In most cases, the amount of bail you need to pay before you’re released is predetermined. You usually learn the amount shortly after you’ve been booked. In other situations, you’ll have to attend a bail hearing where a judge will decide on the amount of bail you’ll be charged.
The Difference Between a Bail Hearing and Arraignment
The arraignment is the first step in the process as your case winds its way through the judicial system. It’s the first of your court appearances. The charges are formally read and you have your first opportunity to enter a plea. Unlike some states that only require arraignments for felony cases, California requires arraignments for many misdemeanor charges, including:
- Restraining order violations
- DUI injury cases
- DUI vehicular manslaughter cases
- Domestic violence cases
Many courts have opted to streamline the process by combining the arraignment and the bail hearing. This streamlines the process and works well in situations where the issue of bail is fairly straightforward. However, there are still some courts that haven’t combined two. You might even end up in a county where the judge has created a schedule where they only deal with bail on certain days of the week.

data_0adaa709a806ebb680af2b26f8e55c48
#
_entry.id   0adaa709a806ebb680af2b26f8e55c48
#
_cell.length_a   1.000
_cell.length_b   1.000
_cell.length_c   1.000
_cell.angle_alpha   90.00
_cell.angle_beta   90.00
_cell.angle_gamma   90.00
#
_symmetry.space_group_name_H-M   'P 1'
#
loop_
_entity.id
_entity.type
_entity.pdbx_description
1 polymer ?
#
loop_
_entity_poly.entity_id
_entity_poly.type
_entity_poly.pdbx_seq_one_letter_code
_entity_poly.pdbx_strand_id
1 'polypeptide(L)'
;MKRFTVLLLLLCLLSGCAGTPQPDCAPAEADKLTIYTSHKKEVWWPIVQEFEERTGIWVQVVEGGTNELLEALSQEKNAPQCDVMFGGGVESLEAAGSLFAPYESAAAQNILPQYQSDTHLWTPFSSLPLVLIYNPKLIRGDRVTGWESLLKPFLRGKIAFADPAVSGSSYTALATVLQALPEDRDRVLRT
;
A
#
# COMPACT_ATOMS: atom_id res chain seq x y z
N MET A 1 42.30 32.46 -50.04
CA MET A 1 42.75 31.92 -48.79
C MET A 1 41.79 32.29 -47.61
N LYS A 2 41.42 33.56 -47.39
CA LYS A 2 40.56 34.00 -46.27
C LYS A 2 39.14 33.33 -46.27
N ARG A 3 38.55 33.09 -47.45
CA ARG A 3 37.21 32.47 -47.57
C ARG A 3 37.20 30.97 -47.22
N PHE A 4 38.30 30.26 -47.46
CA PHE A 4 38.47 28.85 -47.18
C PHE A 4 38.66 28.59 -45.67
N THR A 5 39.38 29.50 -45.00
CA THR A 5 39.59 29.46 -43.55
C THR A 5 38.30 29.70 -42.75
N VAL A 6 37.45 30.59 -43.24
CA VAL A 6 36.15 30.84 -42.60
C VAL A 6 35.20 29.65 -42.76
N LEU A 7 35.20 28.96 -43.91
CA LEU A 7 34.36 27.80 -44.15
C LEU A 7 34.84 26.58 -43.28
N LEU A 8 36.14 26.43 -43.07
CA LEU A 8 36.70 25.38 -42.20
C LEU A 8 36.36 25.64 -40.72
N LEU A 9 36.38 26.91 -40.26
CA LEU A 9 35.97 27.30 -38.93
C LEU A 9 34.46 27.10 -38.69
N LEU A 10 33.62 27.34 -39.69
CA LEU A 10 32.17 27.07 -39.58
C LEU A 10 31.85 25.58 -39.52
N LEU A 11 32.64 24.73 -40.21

Federal laws states that the arraignment must take place within a “reasonable time following the arrest.” During the week, you should be before a judge shortly after you’re arrested. The arraignment usually takes place within 48 hours. If you’re arrested during the weekend, the process takes longer. If the court fails to hold the arraignment in a timely manner, they’re in violation of the Sixth Amendment. If this happens, your lawyer can request that the state drop the charges.
What Happens During the Bail Hearing?
If you’re in a court that doesn’t combine the arraignment and the bail hearing, the amount of your bail will be determined during a formal bail hearing. At this point, your lawyer stands up and explains to the judge why you should be released from jail. The prosecutor can agree or they can launch a counter-argument that you should remain in jail until your case is resolved.
Before deciding on how much bail it will take to secure your release, the judge considers:
- The severity of the charges
- If anything in your history indicates that you’re a flight risk
- Your community ties
- If you are a danger to the community
- If you’re likely to commit a crime while you’re out on bail
If the judge feels that you’re likely to stay out of trouble and make all of your court appearances, they’ll grant bail. Once you’ve paid the bail, you’re free to go about your life while your case winds its way through the legal process.